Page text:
What does Mathieu Janin say about me?

If you know french, could you help me translate what Mathieu Janin says about me and my presentation at Comdays 2007 in his blogpost?

An excerpt (which sounds nice, but I don’t know French):

Inspiré par Malcom Macdowel, auteur du bestseller “tipping point”, il nous présente deux exemples norvégiens de succès au travers d’une magnifique présentation générée par keypoint d’apple. Un délice pour les yeux après une indigestion d’horribles transparents de type powerpoint.

Picture in Bieler Tagblatt Online

After my presentation at Comdays 2007, Simon tipped me (thanks, Simon!) that my picture was at the website of Bieler Tagblatt.

You have to click on the icon to the right of the date, and go to picture 13. I’m also at slide 10, from the panel discussion on Wednesday.

Bieler Tagblatt

From Bieler Tagblatt Online – click image for larger view

The article says (in German):

Oyvind Solstad vom norwegischen Fernsehen sieht bei Plattformen wie YouTube oder Myspace auch die Chance, den Dialog mit den Usern anzuregen. Denn diese schreiben Kommentare und Meldungen zu den Filmausschnitten.

Contextual advertising

At my presentation for “Medievaner 07” and in Tønsberg the week before I talked a abit about in-game advertising. And the possibility that in the future we could see companies like Google and Facebook – who knows a lot about their customers – connect with the gaming industry. So when you play “Project Gotham Racing 4” on the Xbox360, you see ads along the road for products you actually like. Because the game pull fit them to your profile on Facebook or Google.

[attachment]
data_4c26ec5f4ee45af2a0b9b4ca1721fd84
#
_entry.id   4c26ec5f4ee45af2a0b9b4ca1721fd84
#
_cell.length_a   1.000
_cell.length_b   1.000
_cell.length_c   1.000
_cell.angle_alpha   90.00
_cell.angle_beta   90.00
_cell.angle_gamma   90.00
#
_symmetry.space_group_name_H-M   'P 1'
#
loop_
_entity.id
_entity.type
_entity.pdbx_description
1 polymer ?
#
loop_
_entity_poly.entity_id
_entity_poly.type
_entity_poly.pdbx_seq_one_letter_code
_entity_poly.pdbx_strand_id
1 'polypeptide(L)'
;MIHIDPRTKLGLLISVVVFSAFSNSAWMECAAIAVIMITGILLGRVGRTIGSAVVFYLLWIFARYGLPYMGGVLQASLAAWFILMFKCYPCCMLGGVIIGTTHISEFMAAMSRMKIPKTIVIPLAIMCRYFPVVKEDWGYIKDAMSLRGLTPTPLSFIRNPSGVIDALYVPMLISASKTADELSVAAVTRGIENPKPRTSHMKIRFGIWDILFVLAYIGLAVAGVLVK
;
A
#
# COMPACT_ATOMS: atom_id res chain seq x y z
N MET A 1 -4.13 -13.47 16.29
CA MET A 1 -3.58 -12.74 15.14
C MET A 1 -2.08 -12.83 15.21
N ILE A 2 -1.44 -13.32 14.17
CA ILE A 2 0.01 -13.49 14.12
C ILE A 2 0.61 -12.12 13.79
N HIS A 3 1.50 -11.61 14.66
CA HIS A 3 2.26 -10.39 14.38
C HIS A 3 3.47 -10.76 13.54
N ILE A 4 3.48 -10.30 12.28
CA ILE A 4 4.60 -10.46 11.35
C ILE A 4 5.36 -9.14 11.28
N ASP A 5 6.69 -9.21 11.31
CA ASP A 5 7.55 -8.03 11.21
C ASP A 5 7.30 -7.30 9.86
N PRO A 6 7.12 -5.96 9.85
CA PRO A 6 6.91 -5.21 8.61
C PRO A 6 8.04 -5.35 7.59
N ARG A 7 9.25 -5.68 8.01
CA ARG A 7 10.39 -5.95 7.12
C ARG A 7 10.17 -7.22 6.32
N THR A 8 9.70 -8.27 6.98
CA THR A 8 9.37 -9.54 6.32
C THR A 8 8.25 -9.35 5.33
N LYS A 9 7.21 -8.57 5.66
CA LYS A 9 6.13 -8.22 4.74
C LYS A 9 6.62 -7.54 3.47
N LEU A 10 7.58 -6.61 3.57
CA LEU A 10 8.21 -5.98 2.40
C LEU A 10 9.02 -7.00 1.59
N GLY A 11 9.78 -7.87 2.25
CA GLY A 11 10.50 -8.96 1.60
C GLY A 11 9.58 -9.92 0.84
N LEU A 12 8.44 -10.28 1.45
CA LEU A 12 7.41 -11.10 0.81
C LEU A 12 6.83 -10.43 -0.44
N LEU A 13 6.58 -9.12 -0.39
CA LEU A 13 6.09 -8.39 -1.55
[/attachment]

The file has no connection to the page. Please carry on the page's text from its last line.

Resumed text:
Putting ads in context is very important. TV tries this, by showing beer ads in football games. Or shampoo ads before “Desperate housewifes”. But they don’t know, do they?

They don’t know if you’re a man that doesn’t like beer. Or a woman that is allergic to shampoo and only use special brands.

But Facebook and Google know your interests. So if you connect your profile with the ads, you get ads for stuff that you both like and are interested in.

Spy for us

The Government Communications Headquarters (GCHQ), Britain’s intelligence listening post, understands the concept of contextual ads. So they are buying ads in “Tom Clancy’s Splinter Cell: Double Agent” (reported by Yahoo! and Engadget):

“We find increasingly we have to use less conventional means of attracting people … to go beyond glossy brochures and milk-round stalls,” a GCHQ spokeswoman told…

The advertisements will not be written into the games themselves, but will instead be fed into them while they were played on personal computers or Microsoft Xbox 360 consoles connected to the Internet.

Excellent thinking, even if they don’t know much about the people using the game, except that they are playing a spy game.

Two small tips for your presentation

My two killer advice for your presentation:

1) Have your laptop on the floor at the edge of the stage, not on the podium where the crew want you to put it. Then you can have a look at the preview screen while looking at the audience. Much better. Most presenters turn their back to the screen way to often. Don’t show your back (or ass!) unless there’s a reason. Look at your audience, not the screen behind you.

2) Move around. Don’t stand parked at one side. Our brains are not made for static. Stand on one side of the stage at one part of the presentation, on the other side later. It’s like with your brain: You need different stimulation, not just one side. Add a black slide once in while, and go the stage front, and talk to row 4. Or 7. Just that row. For 30 seconds. Move over to the left side and make the nest slide slide out from where you stand. And so on. Think 3 dimensions.


Logitech 2.4 GHz Cordless Presenter – buy at Amazon
Picture by Eirik Solheim – buy picture here

And the remote above is WAY better than enything else out there. If you do presentations, you need it. Period.

Posted here after first submitting it as a comment at Eirikso.